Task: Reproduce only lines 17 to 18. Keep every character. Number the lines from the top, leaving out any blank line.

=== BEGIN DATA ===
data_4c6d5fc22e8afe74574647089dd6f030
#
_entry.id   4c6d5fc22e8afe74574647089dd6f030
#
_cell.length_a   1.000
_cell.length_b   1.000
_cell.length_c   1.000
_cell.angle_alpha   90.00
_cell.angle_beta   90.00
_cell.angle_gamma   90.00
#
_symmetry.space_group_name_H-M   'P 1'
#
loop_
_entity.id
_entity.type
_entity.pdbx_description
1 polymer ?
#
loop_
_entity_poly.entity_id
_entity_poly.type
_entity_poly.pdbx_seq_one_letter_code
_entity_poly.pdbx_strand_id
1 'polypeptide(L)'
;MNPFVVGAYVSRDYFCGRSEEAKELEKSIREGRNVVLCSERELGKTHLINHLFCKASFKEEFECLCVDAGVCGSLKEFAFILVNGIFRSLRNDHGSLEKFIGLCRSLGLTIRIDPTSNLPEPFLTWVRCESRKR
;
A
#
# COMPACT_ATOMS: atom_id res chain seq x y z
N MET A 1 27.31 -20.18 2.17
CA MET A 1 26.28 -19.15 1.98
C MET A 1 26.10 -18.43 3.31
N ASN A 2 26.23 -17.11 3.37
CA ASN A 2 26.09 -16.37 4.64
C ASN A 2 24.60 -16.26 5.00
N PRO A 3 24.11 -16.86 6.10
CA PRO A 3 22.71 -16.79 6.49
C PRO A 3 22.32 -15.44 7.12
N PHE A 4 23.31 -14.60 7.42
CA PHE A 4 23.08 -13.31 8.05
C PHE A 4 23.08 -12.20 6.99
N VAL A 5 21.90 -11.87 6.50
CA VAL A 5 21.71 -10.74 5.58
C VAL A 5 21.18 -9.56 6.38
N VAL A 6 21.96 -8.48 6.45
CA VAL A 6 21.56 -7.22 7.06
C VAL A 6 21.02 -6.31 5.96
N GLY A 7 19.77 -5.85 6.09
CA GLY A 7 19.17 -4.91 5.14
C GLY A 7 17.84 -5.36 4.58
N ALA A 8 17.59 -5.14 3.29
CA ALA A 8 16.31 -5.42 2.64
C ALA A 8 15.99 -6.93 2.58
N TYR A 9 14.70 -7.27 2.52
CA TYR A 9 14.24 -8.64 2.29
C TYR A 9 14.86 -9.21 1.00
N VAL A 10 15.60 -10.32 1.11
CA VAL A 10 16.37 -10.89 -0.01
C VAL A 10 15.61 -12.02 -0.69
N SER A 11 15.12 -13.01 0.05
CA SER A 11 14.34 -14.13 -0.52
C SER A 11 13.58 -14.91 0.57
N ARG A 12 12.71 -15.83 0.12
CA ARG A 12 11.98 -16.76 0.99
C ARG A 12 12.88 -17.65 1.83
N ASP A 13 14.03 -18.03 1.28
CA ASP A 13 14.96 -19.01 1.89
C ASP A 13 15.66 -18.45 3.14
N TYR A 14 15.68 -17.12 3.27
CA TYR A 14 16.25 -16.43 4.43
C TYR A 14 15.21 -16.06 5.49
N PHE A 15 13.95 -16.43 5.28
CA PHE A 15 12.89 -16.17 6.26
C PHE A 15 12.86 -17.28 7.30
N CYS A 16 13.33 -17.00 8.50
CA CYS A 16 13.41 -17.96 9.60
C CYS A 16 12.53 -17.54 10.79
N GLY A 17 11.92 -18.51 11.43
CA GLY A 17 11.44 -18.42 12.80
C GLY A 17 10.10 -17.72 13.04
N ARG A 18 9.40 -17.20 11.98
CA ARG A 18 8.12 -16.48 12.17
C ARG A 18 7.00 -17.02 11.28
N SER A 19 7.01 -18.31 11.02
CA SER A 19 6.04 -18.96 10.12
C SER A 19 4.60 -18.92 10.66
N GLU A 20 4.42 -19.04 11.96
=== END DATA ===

_entity.pdbx_description
1 polymer ?